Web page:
I love GOOD and hate EVIL.
One thing I get a bang out of is reading aloud to a roomful of middle-aged children, ten to fourteen. I need to see how they react. What makes them laugh or cry, what grabs and engrosses them.
I was about to read a few pages, but first I had to set the stage.
“How many of you have flown?” I asked. Of the seventeen in the room, sixteen raised hands. Not surprising in New York. “Okay,” I said. “Now, how many have ever seen a fly on a plane?” Two raised hands, a few made faces. “Well, probably most of you have, and never thought about it. Next time you fly, notice. Usually you’ll see a fly or two hanging around the galley, where the stewardesses prepare meals. And why do flies fly? Why, because they enjoy travel, just as you do. And think of it--all a fly has to do is look at a schedule, decide where he’d like to go, pick his flight, fly to that gate, buzz aboard, and away he goes. No X-ray, no hand-luggage inspection. Free. And first-class, too, because the food and booze are better.
The phone rang.
I went weak. Tyler Vaught.
“Wrong number,” I said.
I hung up on her, resumed. “Excuse me, kids, just my ex-wife. Where were we? Oh yes. I suppose most of you have seen JFK. Well, the next time you go out there, go to the TWA terminal, stand in the center of the big room, and look up near the ceiling, in the northeast corner. If you have good eyes, you’ll--“
The phone rang.
“Jimmie, this is Tyler.”
“Max is dead.”
A pregnant pause.
“Well?” she said.
“It couldn’t happen to a nicer guy.”
“Tyler, what am I supposed to do? Fall apart? So the sonofabitch is dead. Good night.”
“No, wait. He was killed by a hit-and-run driver. In Harding.”
“Harding? What in hell was he doing in New Mexico?”
“Well, it’s a long story. But one night I happened to tell him about Harding--you know, my grandfathers, the gunfight, the trials, 1910, 1916, and--“
“Oh no. Not that again.”
“And he got very excited. You know Max. He thought there might be a book in it. So the next day he flew out there. That was four days ago. Now he’s dead.”
“You’re breaking my heart.”
“Jimmie, why I called. His body’s being flown in from El Paso tomorrow. Someone in the family must sign for it--airline regulations--or somebody authorized by the family, and turn it over to the mortuary. Well, his dear old parents live in the Bronx and they’re on their knees--Max was an only child. So they’ve authorized me to meet the body and sign for it tomorrow afternoon and Jimmie, I don’t think I can do it. Alone. Jimmie, will you go with me?”
“Hit-and-run, huh? Sorry I wasn’t the driver.”
“I hope they total his coffin the way they total my luggage.”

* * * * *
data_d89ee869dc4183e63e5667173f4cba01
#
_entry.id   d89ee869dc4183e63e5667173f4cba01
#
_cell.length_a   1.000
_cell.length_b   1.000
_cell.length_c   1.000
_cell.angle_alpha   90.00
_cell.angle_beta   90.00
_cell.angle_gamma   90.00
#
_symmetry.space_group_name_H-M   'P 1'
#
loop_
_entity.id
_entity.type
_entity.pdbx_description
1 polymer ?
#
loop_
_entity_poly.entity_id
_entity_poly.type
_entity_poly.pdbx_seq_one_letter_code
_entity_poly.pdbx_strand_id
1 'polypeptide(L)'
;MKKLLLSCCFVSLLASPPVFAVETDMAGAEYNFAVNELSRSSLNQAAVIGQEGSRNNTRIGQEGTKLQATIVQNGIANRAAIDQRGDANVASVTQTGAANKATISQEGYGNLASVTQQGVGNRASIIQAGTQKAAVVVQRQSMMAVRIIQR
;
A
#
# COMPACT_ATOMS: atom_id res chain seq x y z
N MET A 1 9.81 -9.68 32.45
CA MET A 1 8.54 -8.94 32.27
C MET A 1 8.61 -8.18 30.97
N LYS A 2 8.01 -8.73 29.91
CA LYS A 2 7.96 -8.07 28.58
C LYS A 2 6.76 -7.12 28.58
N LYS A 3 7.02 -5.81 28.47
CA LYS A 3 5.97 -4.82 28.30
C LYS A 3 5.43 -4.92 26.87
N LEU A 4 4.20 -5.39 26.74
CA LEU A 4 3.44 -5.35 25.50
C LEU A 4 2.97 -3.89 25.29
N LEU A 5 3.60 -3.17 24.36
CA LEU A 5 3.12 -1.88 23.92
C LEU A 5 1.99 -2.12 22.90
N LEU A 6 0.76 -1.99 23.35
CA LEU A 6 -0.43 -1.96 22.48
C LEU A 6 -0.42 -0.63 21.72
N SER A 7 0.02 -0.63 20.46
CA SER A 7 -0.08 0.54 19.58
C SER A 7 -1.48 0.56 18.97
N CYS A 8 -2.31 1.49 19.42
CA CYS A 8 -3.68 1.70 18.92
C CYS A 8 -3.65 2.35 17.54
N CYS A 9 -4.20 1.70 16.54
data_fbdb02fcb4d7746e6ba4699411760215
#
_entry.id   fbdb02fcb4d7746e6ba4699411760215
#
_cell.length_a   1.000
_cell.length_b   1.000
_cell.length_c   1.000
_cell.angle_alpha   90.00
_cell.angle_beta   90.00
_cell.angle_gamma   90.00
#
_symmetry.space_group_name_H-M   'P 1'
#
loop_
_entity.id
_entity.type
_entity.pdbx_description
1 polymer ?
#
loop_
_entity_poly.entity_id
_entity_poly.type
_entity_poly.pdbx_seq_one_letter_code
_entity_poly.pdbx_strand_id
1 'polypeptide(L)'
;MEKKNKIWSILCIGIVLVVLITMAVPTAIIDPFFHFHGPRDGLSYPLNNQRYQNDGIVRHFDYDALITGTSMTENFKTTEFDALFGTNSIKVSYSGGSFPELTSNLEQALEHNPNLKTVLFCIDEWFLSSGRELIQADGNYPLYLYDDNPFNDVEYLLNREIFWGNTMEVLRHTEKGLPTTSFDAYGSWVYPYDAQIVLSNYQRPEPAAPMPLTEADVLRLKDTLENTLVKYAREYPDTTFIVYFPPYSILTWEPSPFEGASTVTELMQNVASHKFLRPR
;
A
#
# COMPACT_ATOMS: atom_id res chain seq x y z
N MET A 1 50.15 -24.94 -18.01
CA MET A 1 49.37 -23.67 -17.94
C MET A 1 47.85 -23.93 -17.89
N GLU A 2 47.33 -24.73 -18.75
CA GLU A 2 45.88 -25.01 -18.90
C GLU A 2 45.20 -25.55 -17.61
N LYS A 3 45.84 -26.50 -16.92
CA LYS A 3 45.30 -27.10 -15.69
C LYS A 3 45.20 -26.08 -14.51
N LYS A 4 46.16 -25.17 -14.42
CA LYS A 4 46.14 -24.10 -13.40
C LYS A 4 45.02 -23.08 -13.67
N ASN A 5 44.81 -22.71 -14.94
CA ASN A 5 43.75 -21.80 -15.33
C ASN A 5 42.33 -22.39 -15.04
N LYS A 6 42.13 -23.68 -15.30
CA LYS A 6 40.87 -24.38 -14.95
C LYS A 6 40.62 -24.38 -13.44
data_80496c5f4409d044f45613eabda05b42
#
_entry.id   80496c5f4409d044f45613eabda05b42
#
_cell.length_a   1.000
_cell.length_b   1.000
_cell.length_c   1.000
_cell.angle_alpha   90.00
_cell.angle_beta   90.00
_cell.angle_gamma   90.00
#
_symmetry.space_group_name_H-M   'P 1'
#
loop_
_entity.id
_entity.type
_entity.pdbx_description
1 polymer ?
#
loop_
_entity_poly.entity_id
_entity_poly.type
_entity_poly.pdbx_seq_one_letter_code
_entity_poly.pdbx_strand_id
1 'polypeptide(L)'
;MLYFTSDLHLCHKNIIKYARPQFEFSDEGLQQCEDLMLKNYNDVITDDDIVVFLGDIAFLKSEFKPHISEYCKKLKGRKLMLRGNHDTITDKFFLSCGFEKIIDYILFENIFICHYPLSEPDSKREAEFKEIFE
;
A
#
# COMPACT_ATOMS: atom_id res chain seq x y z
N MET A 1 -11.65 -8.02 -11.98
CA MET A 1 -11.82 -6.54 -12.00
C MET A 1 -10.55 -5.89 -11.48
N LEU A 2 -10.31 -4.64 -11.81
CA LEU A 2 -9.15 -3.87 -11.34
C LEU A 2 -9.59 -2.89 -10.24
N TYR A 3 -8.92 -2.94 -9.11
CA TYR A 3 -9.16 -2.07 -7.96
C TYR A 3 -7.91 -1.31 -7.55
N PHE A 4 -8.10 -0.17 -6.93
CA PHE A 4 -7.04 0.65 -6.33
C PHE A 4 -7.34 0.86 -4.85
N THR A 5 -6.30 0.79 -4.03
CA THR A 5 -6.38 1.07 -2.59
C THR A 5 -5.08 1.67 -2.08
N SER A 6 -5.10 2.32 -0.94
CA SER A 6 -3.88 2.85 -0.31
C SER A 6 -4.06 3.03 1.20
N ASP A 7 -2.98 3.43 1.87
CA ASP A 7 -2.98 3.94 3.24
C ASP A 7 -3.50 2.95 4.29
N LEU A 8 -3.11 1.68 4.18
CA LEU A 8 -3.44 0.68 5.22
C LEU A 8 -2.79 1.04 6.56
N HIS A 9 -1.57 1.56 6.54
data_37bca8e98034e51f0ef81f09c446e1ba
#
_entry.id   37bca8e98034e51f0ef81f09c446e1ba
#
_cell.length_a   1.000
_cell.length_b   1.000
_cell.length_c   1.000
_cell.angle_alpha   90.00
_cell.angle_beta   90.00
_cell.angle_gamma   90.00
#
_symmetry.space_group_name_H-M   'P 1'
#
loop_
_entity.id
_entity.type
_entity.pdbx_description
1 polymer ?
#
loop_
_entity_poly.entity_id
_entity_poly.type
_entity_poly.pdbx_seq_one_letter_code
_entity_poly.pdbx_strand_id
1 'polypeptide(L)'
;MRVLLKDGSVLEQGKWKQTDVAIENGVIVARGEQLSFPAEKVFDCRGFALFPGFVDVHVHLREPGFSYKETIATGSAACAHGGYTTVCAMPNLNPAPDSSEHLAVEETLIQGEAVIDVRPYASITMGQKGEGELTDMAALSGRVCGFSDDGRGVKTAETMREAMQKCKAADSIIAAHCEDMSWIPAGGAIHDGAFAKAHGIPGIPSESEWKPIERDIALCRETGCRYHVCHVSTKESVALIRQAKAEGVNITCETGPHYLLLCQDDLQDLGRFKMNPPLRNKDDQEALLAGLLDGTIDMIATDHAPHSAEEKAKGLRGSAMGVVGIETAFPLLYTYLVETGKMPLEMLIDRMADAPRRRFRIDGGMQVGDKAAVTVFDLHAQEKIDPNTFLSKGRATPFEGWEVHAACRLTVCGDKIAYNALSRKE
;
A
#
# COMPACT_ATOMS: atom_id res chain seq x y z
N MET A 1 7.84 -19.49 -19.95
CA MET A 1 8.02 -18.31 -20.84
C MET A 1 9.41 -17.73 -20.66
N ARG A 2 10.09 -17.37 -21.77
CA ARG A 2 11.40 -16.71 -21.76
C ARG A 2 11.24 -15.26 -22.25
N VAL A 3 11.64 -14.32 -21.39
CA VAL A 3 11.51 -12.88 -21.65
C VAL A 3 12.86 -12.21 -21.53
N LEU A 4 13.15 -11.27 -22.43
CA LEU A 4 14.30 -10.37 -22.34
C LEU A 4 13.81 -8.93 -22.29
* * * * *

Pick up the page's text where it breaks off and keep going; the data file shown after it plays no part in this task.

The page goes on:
“Jimmie, I need you. I can’t--“
I hung up on her again and readdressed my fidgety audience. “Where were we? Oh yes. Up near the TWA ceiling you’ll see a crowd of flies. Well, they’re the jet set, the pro international travelers--TWA goes everywhere. This crowd hangs around between flights and exchanges information on the best airlines and the best hotels and so on and the most-traveled of them all is Frisby. Frisby is a really worldly fly. He’s just returned from Italy, is recovering from jet lag, and thinking about having a look at Africa next. There’s a midnight departure from Kennedy to Nairobi via London. And as our story begins-- the pages I’m going to read to you--Frisby’s asking his friends about visas and inoculations and safaris and--“
Suddenly I didn’t feel like reading, didn’t need a roomful of kids. Tyler would call again, she never quit, and I wanted to be alone to think of different ways to say no when she did.
“Bug off, you little buggers,” I said to them. “A man’s dead and I’m not in the mood. So get lost and good-bye.”
Imaginary children of course. I wish I were happily married, with my own progeny to read to, but alas, I probably never will be. Or have my own progeny. I live in an apartment on East Seventy-third, between Fifth and Madison. I used to live on East Seventy-third between Park and Lex, and it took me a long time and beaucoup hard work to move just two blocks west. Two blocks, even on the same street, can make all the difference status-wise in New York, a city I love everything about except the crime. I adore my block. On the ground floor of my building are Coiffeurs Piccolo Mondo, where elegant dames have their hair done and play backgammon, and an art gallery, Les Miserables. Little old ladies wearing boots and eating ice cream cones walk their dogs under my windows. There is always garbage piled in black plastic bags, and a Cadillac limousine double-parked. My real name, B. James Butters, is on my mailbox, but I use another sometimes. I am thirty-four years old and still basically a boy and had damned well better be. I stand five-eight and weigh one-fifty. I am a handsome lad with blond hair, baby blue eyes, four closets crammed with clothes, a classic are, a spectacular imagination, and an infallible funnybone. I BUBBLE. I BOUNCE.
I am also a coward. I thank God I’ve never been in a war and had to kill anyone. I have two locks and a chain on my door and have been mugged twice and handed over every cent and would have added a pint of blood and pound of flesh on demand. Violence on the street or the screen or the page makes me physically ill. The sound of sirens in the night--I live not far from a precinct headquarters and a fire station--and I am stark awake. I lie there and listen and think of all the ghastly things people are doing to each other that very minute and get goosebumps.
Going to an airport to take delivery of a corpse was not my idea of fun and games. Even with the most exciting woman east of the Mississippi.
“Jimmie, if you still love me.”
I did. Desperately.